- Associated Press - Sunday, June 7, 2015

VANCOUVER, Wash. (AP) - Decades after patrolling the Mekong Delta, the Gamewardens are back on the river.

This time it’s the Willamette, where a group of veterans and their restored patrol boat are taking part in the Portland Rose Festival. Their mission includes welcoming U.S. Navy, Coast Guard and Royal Canadian navy ships as they arrive for Fleet Week.

Members of the Gamewardens Association were part of the “brown-water navy” during the Vietnam War. The fleet of PBRs (Patrol Boat River) cut Viet Cong supply lines in the Mekong Delta and disrupted enemy operations on the river. It was dubbed Operation Game Warden, which inspired the name of the association.

Several Vancouver-area “riverine” veterans are members of the Northwest association, including Larry Bissonnette, Bob Cook and John Lundy. Bissonnette is on the Gamewardens’ national board.

Bissonnette said he did 151 patrols in 1969 as commander of River Division 593.

“Some guys did 250 in a year,” Bissonnette said. “We had seven people killed in action, and lots of people wounded in action. I’m still very close to a lot of these people.”

Bissonnette and Puget Sound-area member Heinz Hickethier were instrumental in acquiring their boat through a Navy heritage center in 2005, said Bob Brower, president of the Northwest chapter.

“The boat was in San Diego at a Navy monument and had been neglected,” Brower said. “We’ve put about $40,000 of our own money into the boat. The boat is now fully operational. We’ve worked on it hard to get it ready for the Rose Festival.”

The Fleet Week activity has been a big goal, Brower said, because, “It’s an on-the-water operation.”

That gives PBR 750 the chance to be in its natural element, not just serve as a floating military display tied to a dock or as a trailer-borne parade float.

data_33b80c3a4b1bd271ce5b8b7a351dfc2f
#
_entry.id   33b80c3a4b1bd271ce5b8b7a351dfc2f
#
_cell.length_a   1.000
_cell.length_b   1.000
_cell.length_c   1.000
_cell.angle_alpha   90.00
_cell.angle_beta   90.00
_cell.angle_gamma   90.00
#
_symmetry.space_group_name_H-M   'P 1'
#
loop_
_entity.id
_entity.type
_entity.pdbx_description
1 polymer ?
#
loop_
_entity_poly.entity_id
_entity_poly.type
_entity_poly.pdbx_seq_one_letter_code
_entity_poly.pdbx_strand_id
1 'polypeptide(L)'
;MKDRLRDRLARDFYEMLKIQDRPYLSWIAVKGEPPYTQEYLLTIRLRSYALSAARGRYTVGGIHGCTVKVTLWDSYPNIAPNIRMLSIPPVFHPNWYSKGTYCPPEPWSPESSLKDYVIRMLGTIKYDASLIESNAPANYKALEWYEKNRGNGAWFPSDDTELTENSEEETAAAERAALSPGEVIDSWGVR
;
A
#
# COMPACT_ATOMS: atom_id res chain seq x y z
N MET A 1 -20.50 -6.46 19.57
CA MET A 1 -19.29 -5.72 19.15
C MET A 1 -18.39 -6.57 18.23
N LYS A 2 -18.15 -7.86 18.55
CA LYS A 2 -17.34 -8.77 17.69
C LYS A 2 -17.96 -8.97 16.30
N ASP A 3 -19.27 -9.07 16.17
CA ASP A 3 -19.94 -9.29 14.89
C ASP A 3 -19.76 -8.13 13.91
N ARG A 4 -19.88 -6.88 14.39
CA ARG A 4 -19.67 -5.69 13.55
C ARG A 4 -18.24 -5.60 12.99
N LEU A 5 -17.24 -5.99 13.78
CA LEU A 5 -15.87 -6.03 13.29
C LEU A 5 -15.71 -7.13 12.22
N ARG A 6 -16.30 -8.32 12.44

The story of the PBR 750 is similar to the other historic member of the Rose Festival Fleet, a restored PT boat. PT-658 still belongs to the Navy, but it’s on loan to a nonprofit group that includes several veterans and boat enthusiasts from Clark County.

Members of the group - Save the PT Boat Inc. - have been restoring the boat at Swan Island in Portland.

It is the last operational WWII-era PT boat in the world. Part of that is because so many PT boats literally went up in smoke. According to www.ptboats.org, the Navy burned 121 PT boats in the Philippines rather than having to maintain them or convert them to post-war use.

The Gamewardens’ boat was built in 1973 in Bellingham and never made it overseas. It was used as a training boat at Mare Island in California, Brower said.

The river patrol boats were 31 feet long and drew only 18 inches of water. A water-jet propulsion system (think Jet Ski) could move them along at 25 knots. Standard armament included four machine guns and a grenade launcher.

While the Gamewardens are preserving a chapter of naval heritage, their history lessons are surprisingly relevant today. Several Gamewarden members helped the Navy stand up its current riverine force, Brower said.

In 2006, the Navy formed a modern “brown-water” fleet to patrol the Euphrates River in Iraq.

“Several of our members wrote papers and attended a meeting at the Naval Academy” to share their hard-won expertise in river operations, Brower said.

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Information from: The Columbian, http://www.columbian.com

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